Even with these turn of events, the professor takes them in stride, systematically and semi-rationally coming to a decision that while risky just might be the most beneficial plan of action, at least in theory. There is much that needs to be done. He enlists Alice to clean up the crime scene by both getting rid of blood and incriminating fingerprints. Any evidence that would implicate either of them must be done away with methodically.

He puts it upon himself to dispose of the body, which is no small task as the dead man has a massive frame. It takes up a lot of space and causes him some grief. He gets rid of it but not without incurring a cut and a rash of poison ivy while also leaving behind some clues that indubitably will have a bearing on the case.

However, he also has the rare privilege of being so close to the district attorney and the head of the homicide department to see first hand how they’re getting on with the case. If anything it unnerves him more assuming he will soon incriminate himself with a minor slip of the tongue or worse yet be found out in his clandestine activities due to the thorough investigation underway.

Dan Duryea has a small-time role playing what he was best at, a sleazy enforcer looking for blackmail or any other dishonest way to make a buck. Thankfully his part would be expanded upon in Scarlet Street as he came back for a second helping. His career is composed of an interesting trajectory even earning him a few starring spots in his later efforts like Black Angel. He’s an underrated talent who made classic Hollywood and noir in particular that much more engaging. One could wager it’s Bennett and Duryea who really clean up shop as they would do again the following year.

To mollify the production codes, Fritz Lang settled with the ultimate cop-out ending. While it would normally disgruntle me, the sheer lunacy of it all and the fact the picture is so embroiled with themes of the human psyche makes it marginally okay. If anything, the fact there was a superior followup the next year takes the sting out of it. Still, there’s no downplaying that Woman in The Window was crucial in laying the groundwork of what we now consider film noir, complete with murder, femme fatales, fatalistic heroes, and shadowy extremes courtesy of cinematographer Milton Krasner. What’s not to love? It’s certainly worthy of a second dose.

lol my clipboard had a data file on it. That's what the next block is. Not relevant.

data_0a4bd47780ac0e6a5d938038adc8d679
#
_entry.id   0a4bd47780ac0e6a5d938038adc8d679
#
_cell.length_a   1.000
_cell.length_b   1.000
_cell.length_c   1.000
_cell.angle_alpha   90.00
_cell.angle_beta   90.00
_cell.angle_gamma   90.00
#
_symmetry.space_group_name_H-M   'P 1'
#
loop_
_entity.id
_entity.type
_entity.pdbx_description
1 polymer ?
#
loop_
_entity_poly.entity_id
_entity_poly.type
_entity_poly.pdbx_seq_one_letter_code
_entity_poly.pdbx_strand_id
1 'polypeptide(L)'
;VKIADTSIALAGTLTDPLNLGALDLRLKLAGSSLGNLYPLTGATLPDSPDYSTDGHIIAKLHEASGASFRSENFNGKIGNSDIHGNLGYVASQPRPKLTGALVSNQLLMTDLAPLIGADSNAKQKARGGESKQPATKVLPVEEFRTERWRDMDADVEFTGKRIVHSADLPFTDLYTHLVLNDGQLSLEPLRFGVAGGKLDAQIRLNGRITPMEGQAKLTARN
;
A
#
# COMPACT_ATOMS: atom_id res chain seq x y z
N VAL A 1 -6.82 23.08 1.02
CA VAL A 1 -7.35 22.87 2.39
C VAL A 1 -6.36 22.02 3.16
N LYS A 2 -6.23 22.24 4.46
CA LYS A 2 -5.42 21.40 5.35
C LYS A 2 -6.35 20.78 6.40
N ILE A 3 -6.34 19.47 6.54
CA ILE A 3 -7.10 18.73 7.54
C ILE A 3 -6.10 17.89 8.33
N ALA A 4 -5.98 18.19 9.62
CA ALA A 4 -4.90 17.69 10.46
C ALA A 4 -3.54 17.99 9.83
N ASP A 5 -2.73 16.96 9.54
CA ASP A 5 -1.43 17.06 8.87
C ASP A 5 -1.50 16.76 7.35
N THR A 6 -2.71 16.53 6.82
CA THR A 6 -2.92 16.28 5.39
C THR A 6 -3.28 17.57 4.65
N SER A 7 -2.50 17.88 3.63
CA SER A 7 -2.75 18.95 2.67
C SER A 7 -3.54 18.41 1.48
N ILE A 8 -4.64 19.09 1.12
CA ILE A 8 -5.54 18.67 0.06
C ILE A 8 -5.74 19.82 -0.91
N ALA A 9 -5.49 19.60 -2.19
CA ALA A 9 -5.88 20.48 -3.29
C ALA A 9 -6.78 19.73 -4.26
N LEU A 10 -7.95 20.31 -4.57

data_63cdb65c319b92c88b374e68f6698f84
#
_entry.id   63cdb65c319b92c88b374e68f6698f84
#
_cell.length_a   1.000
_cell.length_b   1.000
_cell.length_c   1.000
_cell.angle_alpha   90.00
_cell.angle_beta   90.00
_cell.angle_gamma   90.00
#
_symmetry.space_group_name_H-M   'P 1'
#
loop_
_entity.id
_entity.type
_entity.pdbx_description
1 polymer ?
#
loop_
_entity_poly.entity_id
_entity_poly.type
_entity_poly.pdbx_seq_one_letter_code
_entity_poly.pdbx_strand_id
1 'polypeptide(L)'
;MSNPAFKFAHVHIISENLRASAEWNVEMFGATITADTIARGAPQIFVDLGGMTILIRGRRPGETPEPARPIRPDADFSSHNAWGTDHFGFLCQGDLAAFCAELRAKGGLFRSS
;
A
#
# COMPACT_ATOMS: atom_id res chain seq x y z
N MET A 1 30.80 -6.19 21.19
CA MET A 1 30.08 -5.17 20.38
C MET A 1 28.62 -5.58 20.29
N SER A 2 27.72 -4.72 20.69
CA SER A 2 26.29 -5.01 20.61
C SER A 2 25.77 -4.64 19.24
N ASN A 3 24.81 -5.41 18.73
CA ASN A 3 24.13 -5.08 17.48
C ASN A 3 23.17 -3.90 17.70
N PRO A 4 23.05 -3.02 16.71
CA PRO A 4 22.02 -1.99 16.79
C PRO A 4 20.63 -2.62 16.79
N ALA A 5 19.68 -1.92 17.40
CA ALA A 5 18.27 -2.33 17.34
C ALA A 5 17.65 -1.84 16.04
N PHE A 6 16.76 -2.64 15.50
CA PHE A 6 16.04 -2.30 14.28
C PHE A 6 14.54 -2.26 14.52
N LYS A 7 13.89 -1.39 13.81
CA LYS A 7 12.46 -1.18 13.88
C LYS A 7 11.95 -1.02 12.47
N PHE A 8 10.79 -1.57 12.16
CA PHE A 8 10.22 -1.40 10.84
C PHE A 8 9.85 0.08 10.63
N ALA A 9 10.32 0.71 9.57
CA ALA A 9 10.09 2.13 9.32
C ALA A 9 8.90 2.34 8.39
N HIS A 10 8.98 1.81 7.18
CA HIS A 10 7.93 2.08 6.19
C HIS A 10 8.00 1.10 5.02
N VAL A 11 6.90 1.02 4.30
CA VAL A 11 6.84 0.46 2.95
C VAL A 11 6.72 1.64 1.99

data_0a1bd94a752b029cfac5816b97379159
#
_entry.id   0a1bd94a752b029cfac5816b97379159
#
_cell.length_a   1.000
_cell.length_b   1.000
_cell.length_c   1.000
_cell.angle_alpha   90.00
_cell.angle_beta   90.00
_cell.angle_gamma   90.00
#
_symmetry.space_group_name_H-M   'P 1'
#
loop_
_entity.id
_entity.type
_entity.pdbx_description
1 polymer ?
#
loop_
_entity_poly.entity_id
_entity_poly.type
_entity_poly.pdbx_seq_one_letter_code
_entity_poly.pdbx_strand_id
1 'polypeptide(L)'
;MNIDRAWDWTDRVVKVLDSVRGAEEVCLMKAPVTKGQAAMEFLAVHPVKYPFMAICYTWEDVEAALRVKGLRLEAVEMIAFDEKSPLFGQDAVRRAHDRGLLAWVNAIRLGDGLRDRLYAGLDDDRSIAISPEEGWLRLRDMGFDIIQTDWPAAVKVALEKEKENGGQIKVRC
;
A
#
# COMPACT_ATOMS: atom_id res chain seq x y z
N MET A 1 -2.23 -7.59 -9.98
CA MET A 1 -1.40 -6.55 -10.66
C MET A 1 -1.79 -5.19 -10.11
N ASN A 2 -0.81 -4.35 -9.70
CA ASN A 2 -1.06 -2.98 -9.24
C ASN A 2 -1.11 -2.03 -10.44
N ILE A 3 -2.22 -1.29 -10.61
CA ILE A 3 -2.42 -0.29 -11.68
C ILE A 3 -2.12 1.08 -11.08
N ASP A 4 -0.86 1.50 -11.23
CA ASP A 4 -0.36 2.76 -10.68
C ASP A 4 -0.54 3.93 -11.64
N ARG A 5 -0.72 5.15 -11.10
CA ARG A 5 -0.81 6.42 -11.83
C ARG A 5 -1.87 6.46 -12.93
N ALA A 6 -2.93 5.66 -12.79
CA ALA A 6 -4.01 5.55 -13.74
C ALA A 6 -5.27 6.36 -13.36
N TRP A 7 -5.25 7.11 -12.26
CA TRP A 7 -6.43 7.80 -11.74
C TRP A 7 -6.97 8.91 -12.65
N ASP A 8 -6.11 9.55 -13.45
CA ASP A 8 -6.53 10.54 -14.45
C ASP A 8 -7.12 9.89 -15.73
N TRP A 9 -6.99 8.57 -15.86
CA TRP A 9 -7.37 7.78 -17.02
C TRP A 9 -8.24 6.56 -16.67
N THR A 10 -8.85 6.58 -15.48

4/5 Stars

The Adventures of Sherlock Holmes (1939)

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“Elementary My Dear Watson” owes its indelible stature in the lexicon hall of fame to this second installment in 20th Century Fox’s Sherlock Holmes series. The studio obviously did not gather the phrase to have that much resonance as they gave up on the franchise only to have it be picked up by Universal Pictures for many, many more outings. This would be the last one set in its original historical context and it’s unquestionably the gem of the lot.

Though the analogy breaks down, it was easy to see the first installment of Rathbone’s outing as Holmes like Peter Sellers in the original Pink Panther (1963). You get a sense of a formidable character who is subsequently given greater fluidity and is, therefore, able to break into their own. A Shot in the Dark (1964) was far better than its predecessor because it gave Inspector Clouseau his own vehicle.

The Adventures of Sherlock Holmes proves to be a superior film for two such reasons. First, Rathbone and Bruce coming off their success are put front and center in this picture. But also while the first film was an adaptation of a Doyle story, this picture is an original narrative thus taking the characters from the page and extrapolating them onto the screen in new and intriguing ways.

In one sense, I’m glad for that change because whereas The Hound of the Baskervilles was much better as detailed by Doyle’s pen, this story is a creation blessed with an imagination. Taking all that is good about the original work and synthesizing it into something that never quite loses the spirit but on the contrary, builds on it all the better for distillation to the big screen.

The remarkable revelation is that the story does provide a true conundrum for Holmes as he battles it out with his arch nemesis Moriarty in a chess match of wits. While there are several moments that seem uncharacteristically on-the-nose for a man of his intellect, otherwise we relish the game and his astute observations.

It opens in a courtroom as Professor Moriarty is exonerated for a crime that everyone seems to agree that he committed. Only moments after the pronouncement Holmes rushes into the courtroom with the needed evidence. But it’s far too late. His rival has lived to scheme another day and what a scheme it is. He plans to pull off the crime of the century by distracting Holmes with two toys that he won’t be able to put down. He likens Holmes to a fickle little boy easily distracted and he plans to exploit his idle curiosity.